Some more simple ways to be well
In the early years of this column, I often spent Saturday afternoons in college libraries, searching for studies to either support an existing idea or create a new one. Not finding what I needed and not having anything to write! was always a concern.
I don't have that concern anymore.
In fact, now I can feel overwhelmed simply by checking my e-mail and seeing the dozens of studies and articles sent to me daily.
Too much information, you see, can be as big a problem as not enough of it.
That's why last week's column was titled "Simple ways to be well" and why this week's column will be more of the same.
Make sleep a priority
The last tip from last week, to exercise early in the morning, was suggested as a way to improve your quality of sleep. But if you're like many Americans, quantity is as much a problem as quality.
A Centers for Disease Control and Prevention survey, for instance, found that 35 percent of respondents reported averaging less than seven hours of sleep a night. Quite simply, too many Americans see anything more than the bare minimum of sleep as a luxury.
But studies have shown that a lack of sleep increases a number of medical problems, including the one that seems to trigger so many others: unhealthy weight gain.
One reason why weight gain is often the result of insufficient sleep was presented at SLEEP 2011, the 25th Anniversary Meeting of the Associated Professional Sleep Societies. In a study involving 262 high school seniors in public school in New Jersey, the odds of having strong cravings for carbohydrates were clearly linked to excessive daytime sleepiness, an indicator of insufficient sleep.
When asked about the correlation by Medical News Today.com, Dr. Mahmood Siddique, director of Sleep and Wellness Medical Associates and Clinical Associate Professor of Medicine at Robert Wood Johnson Medical School in New Jersey and the principal investigator in the study, said, "This study highlights the importance of diagnosing sleep deprivation as a risk factor for obesity among young teens."
Another study presented at SLEEP 2011 reported that daytime sleepiness decreased the activation of the part of the brain that talks you out of eating high-calorie foods when you see them pictured as advertisements.
This finding creates interesting questions about the cravings that so often derail a diet. In the past, these cravings were seen as the inevitable result of being denied the "bad" food or restricted amounts of it. According to this study, that may not be the case.
William Kilgore, Ph.D., assistant professor of psychology at Harvard Medical School and McLean Hospital in Belmont, Massachusetts and principal investigator of the study, said, the results suggest "that even normal fluctuations in sleepiness may be capable of altering brain responses that are important for regulating dietary intake, potentially affecting the types of choices that individuals make when selecting whether and what to eat."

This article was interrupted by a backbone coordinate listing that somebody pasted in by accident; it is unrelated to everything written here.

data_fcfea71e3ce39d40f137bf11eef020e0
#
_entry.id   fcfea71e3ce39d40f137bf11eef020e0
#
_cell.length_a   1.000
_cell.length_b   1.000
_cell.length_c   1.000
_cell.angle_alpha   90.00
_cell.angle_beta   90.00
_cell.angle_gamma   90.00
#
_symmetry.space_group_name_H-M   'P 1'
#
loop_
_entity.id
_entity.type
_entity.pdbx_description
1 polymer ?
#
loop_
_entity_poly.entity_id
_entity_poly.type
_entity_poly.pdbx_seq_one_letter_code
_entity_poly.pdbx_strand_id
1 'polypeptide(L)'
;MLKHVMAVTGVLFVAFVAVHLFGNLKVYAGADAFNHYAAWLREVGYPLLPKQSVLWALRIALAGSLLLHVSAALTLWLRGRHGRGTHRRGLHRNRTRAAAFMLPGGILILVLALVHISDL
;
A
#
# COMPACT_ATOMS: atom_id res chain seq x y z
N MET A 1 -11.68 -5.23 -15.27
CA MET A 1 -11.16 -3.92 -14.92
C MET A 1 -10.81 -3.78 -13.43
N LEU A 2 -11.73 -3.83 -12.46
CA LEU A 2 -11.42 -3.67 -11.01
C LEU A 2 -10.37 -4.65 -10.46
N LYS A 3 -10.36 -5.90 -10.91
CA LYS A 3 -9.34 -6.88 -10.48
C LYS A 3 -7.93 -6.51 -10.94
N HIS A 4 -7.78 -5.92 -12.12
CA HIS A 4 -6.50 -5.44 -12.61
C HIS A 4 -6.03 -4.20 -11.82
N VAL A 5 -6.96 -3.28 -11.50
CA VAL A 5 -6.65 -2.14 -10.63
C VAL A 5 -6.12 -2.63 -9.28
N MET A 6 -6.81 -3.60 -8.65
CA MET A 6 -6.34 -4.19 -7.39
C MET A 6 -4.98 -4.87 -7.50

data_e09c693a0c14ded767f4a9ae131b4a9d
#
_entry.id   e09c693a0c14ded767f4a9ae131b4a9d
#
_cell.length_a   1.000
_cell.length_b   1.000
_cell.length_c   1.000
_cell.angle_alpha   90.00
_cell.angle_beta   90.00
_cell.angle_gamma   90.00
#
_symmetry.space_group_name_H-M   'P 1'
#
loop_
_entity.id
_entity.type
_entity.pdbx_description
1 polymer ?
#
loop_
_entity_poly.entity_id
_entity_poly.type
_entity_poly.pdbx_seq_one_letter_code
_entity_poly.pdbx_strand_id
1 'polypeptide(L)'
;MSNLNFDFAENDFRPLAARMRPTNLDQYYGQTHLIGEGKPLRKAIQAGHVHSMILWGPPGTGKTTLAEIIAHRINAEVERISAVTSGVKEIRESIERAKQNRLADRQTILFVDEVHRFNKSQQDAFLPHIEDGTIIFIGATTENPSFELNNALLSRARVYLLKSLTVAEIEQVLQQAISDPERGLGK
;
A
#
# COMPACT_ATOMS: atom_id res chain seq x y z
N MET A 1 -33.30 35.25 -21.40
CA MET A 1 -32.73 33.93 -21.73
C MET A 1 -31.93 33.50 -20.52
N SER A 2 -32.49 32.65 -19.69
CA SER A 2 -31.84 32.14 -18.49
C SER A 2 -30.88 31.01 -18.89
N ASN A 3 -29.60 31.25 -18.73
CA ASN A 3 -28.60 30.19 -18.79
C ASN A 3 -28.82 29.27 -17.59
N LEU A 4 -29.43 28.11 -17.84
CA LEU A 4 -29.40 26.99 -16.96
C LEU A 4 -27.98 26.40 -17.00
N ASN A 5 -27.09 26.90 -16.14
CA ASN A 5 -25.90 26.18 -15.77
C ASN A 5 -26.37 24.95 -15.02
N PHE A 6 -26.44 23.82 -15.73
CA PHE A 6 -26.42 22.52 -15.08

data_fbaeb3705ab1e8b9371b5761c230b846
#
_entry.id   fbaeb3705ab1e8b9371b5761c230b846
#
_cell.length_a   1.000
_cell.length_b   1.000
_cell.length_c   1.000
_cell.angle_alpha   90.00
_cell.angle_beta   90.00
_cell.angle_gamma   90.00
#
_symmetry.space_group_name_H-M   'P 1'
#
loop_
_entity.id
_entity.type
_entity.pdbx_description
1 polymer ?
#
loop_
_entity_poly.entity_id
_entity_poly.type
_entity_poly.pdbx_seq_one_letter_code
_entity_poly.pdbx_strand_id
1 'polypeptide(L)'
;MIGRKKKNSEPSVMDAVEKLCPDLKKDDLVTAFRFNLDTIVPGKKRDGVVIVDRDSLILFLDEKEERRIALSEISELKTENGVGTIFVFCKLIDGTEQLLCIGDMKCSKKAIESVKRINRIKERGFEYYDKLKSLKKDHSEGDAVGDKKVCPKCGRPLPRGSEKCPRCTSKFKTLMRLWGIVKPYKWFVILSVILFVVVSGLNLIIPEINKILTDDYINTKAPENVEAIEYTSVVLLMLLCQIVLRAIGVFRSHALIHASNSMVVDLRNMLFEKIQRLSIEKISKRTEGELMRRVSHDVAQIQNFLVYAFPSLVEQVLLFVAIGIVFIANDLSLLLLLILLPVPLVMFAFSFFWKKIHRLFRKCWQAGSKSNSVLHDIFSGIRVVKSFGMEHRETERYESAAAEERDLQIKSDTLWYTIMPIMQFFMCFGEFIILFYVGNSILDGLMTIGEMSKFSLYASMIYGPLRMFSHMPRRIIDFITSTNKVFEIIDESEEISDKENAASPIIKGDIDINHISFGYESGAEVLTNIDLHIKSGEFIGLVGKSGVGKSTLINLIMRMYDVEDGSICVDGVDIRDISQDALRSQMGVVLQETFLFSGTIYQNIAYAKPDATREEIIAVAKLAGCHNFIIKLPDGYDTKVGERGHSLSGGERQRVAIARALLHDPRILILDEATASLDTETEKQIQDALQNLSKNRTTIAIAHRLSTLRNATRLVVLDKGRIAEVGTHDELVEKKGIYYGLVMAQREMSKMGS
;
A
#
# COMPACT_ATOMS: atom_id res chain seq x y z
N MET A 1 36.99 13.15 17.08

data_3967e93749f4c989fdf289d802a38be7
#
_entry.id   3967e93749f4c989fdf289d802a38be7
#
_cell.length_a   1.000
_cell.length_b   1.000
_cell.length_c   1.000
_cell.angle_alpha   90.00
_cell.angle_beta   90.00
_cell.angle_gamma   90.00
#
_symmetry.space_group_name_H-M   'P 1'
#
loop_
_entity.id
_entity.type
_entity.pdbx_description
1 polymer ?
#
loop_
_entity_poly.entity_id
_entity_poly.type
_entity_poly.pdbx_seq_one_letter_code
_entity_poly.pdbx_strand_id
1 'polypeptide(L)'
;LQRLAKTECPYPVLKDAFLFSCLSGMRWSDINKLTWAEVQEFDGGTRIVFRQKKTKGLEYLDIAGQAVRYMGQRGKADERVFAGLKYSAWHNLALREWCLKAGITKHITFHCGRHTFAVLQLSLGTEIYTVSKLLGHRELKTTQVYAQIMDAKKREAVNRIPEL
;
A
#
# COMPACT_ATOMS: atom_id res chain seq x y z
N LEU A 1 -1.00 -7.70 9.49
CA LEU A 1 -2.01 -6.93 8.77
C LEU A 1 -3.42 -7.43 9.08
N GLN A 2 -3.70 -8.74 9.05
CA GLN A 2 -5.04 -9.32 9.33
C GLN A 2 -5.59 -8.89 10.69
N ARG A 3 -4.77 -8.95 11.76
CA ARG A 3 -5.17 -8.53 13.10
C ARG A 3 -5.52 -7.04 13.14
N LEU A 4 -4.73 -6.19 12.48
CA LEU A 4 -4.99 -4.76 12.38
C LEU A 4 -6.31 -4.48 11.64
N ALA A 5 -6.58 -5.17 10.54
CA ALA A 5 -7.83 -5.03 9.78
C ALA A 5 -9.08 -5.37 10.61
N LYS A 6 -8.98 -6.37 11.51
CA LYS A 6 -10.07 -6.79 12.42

If that's the case, it's easy to see how insufficient sleep increases the odds of dieting failure.
And if you think you can catch up on a lack of weekday sleep during the weekends, think again. According to Dr. Alexandros N. Vgontzas, professor of psychiatry and endowed chair in sleep disorders medicine at the Penn State College of Medicine, who also presented research at SLEEP 2011, "The usual practice of extending sleep during the weekend after a busy workweek associated with mild sleep loss is not adequate in reversing the cumulative effects on cognitive function resulting from this mild sleep deprivation."
Eat like your ancestors . . . or present-day Europeans
Undeniably, the United States is the world leader in many different areas. Unfortunately, one of those areas is poor eating.
At least that's the conclusion you can draw from an article published in the May issue of Psychological Science. It revealed why immigrants to the U.S. and their U.S.-born children reach U.S. levels of obesity within 15 years of arriving here.
In what appears to be an attempt to fit in, they abandon their homeland's foods for typical American fare. According to Maya Guendelman, a psychology graduate student at the University of California at Berkeley and co-author of the study, eating American foods makes the immigrants "feel more mainstream."
They certainly look more American with a few extra pounds.
It would be far better for immigrants and native Americans to emulate traditional Europeans. Not only do traditional Europeans eat far smaller portions than Americans, but they also eat more slowly.
Since it takes up to 20 minutes for consumed food to register and provide a feeling of fullness, those who eat slowly generally eat less.
Traditional Europeans also make time for meals rather than cram them into a busy day. As a result, they tend to be more mindful of the food they're eating, and that results in eating less. That they also view meals as social events often keeps them from the mindless eating Americans do while eating supper and watching TV or reading the newspaper.